Black and White and Dead All Over

By Al Giordano

When I left the commercial media behind in 1996, sixty percent of American citizens still read a newspaper daily.

In thirteen short years that number has dwindled to 30 percent.

Where did all the readers go? We took them with us to the Internet. Chances are, if you're reading these words, you're one of them.

My, how the tables have turned: Many of the same daily newspaper correspondents that not too long ago turned up their noses at us online journalism pioneers, claiming we weren't "real" journalists, now fill my email box daily with their resumes, looking to me and others like me to provide them with work.

In late June, I’ll be addressing the 32nd annual convention of the Association of Alternative Newsweeklies in Tucson, Arizona. The title of my talk will be The Authentic Journalism Renaissance: North and South of the Border, and is billed as "observations on how independent journalism is thriving on the Internet and in other parts of the hemisphere even as the daily newspaper industry fades to black,” with thoughts on how “alternative newsweeklies can continue to play an important role in society and survive while many dailies do not, and… some counsel on how they can make that happen.” You just know I'm looking forward to that.

Now that the dirty little secret of the daily newspaper industry’s terminal illness is the subject of Congressional hearings and so much public chatter, let me do some thinking out loud on those themes.

In the past two years, the following daily newspapers have shut their doors: The Rocky Mountain News in Denver, the Baltimore Examiner, The Cincinnati Post, The Albuquerque Tribune, The Kentucky Post, among others, reports Newspaper Death Watch, a wonderful little website online newspaper with a masthead that declares: “Chronicling the Decline of Newspapers and the Rebirth of Journalism.”

Meanwhile, others including The Seattle Post-Intelligencer, The Detroit News/Detroit Free Press, Madison Wisconsin’s Capital Times, and The Christian Science Monitor have shifted much of their operations from newsprint to the Internet.

And now comes the terminal case that has the industry’s panties most in a bunch: The Boston Globe, bought out years ago by The New York Times, is now living month to month. The owners threaten the workers that if they don’t buckle under and do more work for less pay – to the tune of $20 million dollars in cuts to their wages and benefits - the cash cow will be sent to the butcher shop.

My great love for what newspapers once were and ceased to be, plus nine years here at Narco News, along with my own small role in breaking their monopoly on First Amendment protections, informs my vicarious pleasure at watching these bastions of power and hubris fall like leaves off an autumn tree. Society will be a better place when they’re gone. Out with the bath water and good riddance.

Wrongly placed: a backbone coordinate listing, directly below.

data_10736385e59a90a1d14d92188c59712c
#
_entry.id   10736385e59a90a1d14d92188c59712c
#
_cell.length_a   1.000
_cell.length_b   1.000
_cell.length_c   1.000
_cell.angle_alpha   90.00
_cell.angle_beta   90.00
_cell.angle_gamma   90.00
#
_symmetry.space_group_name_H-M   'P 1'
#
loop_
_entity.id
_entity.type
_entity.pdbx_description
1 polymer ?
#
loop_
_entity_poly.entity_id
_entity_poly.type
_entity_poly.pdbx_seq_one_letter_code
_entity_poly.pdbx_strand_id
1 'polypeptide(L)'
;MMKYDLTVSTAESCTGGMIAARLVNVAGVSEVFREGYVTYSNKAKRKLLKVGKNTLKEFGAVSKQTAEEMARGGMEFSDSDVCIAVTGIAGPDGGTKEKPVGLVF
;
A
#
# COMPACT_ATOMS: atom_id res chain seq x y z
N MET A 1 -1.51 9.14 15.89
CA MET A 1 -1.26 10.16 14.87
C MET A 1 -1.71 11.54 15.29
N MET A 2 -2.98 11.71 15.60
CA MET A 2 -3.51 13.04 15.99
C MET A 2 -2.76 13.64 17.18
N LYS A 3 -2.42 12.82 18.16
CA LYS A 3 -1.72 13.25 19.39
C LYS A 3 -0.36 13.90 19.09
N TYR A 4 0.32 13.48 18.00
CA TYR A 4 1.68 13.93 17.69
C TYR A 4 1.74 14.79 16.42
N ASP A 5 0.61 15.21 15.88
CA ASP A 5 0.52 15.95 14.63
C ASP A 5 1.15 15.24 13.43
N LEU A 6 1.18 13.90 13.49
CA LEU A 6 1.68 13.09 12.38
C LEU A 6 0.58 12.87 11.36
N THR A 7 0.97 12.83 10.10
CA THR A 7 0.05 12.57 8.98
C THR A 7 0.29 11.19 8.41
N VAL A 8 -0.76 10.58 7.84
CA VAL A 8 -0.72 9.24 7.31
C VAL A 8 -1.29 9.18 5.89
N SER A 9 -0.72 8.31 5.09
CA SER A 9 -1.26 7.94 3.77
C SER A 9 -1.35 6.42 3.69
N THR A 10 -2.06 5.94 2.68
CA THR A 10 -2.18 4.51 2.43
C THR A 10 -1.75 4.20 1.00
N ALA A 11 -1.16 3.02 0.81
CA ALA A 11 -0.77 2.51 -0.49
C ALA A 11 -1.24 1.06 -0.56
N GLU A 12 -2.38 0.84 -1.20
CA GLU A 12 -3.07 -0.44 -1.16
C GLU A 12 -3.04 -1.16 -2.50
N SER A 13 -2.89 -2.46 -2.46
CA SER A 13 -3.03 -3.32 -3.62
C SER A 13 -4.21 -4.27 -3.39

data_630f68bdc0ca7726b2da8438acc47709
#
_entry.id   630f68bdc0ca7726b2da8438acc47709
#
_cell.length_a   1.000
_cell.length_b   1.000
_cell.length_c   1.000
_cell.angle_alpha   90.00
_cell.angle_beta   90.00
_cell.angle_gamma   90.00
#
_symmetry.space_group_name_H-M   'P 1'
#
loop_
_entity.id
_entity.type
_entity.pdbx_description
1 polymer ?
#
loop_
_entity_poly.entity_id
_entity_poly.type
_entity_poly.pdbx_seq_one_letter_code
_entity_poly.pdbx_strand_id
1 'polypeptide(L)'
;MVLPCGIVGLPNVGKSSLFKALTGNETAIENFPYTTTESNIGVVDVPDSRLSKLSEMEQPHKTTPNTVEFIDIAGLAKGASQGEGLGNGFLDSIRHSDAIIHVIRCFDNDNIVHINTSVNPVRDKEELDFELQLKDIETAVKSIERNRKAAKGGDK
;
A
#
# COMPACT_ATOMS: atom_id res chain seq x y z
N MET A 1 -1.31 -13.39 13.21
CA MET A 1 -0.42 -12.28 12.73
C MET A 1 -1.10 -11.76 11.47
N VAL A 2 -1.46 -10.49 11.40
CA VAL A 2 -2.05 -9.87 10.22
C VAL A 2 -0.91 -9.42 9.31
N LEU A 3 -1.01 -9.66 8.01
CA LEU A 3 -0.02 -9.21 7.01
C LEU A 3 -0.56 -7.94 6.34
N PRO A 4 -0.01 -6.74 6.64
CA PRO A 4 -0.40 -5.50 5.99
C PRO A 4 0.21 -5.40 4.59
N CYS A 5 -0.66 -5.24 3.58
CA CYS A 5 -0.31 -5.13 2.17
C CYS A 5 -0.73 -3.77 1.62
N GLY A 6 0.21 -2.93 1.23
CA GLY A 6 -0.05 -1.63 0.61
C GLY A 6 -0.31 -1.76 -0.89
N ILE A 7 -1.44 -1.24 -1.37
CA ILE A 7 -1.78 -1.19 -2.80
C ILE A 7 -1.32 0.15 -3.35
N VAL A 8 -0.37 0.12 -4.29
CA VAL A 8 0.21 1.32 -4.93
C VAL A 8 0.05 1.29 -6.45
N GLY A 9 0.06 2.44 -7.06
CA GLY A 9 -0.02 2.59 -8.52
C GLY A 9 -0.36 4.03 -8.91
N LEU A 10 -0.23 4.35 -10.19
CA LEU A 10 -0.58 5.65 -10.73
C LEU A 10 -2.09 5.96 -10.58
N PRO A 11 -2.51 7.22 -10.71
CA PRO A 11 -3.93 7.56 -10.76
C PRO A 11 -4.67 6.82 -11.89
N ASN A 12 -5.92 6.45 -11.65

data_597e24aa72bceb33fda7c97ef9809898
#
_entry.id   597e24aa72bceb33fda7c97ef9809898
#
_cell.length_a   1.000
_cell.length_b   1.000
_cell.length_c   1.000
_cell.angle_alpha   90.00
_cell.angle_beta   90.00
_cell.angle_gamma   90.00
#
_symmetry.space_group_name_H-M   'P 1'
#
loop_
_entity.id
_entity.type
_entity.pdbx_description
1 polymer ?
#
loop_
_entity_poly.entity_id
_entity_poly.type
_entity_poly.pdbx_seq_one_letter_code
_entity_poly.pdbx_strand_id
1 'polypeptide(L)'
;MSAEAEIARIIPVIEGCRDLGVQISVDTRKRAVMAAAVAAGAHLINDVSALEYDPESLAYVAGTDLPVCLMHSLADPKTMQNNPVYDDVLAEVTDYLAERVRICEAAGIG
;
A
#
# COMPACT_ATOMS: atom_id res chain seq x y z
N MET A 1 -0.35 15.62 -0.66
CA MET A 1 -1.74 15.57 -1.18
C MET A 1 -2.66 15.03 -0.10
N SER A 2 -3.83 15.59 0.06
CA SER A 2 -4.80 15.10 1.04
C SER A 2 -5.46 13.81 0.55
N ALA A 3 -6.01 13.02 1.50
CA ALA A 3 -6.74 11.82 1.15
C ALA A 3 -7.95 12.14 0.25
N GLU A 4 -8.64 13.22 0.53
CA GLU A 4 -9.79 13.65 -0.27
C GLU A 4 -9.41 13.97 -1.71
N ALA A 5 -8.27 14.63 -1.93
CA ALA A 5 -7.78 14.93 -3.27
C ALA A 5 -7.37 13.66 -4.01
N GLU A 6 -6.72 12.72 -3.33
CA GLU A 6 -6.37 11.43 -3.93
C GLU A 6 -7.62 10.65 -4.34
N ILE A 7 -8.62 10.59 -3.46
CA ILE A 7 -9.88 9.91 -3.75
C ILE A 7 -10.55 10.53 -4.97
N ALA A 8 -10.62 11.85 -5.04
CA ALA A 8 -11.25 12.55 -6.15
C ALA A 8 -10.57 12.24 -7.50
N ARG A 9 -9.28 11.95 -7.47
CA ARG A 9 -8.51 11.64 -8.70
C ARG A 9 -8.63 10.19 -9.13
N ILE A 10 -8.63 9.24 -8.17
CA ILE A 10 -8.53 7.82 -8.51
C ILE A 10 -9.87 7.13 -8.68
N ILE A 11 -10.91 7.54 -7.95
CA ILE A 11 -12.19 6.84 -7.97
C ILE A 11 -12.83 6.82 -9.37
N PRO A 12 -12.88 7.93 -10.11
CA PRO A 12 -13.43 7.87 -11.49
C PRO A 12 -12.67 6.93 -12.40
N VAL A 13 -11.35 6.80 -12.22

I grew up reading a New York Times that no longer exists: Tom Wicker reporting from the Attica prison truthfully and in solidarity with the rebelling inmates, Max Frankel ordering expensive investigations into government wrongdoing, the publication of The Pentagon Papers leaked by Daniel Ellsberg, and I’ll never regret following music critic John Rockwell down Bleeker Street to The Bowery and through those graffiti-covered doors into the future that we inhabit today. 

As one who, last year, finally weaned myself off the New York Times Crossword Puzzle - the last section of the Gray Lady that held my attention -  I understand that old habits and routines die hard, and that my crocodile tears for the putrid newspaper industry are not well received by all. There is something familiar and comfortable – like warm apple pie – in opening one’s door in the morning and staining one’s fingers with ink. There was a time when reading the local daily made us feel part of something bigger than ourselves: a community, a city, or a metropolitan area. Newspapers used to be the glue that held communities together. Not so much any more.

This week, there were US Senate hearings at which my old pal John Kerry lamented what I, conversely, cheer: "Today, newspapers look like an endangered species." The publisher of the Dallas Morning News called for government tax breaks and legislation to make web sites pay rent when they link to an online newspaper article. The former Baltimore Sun reporter, now TV producer, David Simon calls us “parasites” that are “slowly killing the host.” Oh, piss off, Mr. Simon. I’ll dance on the grave of your industry’s effing corpse.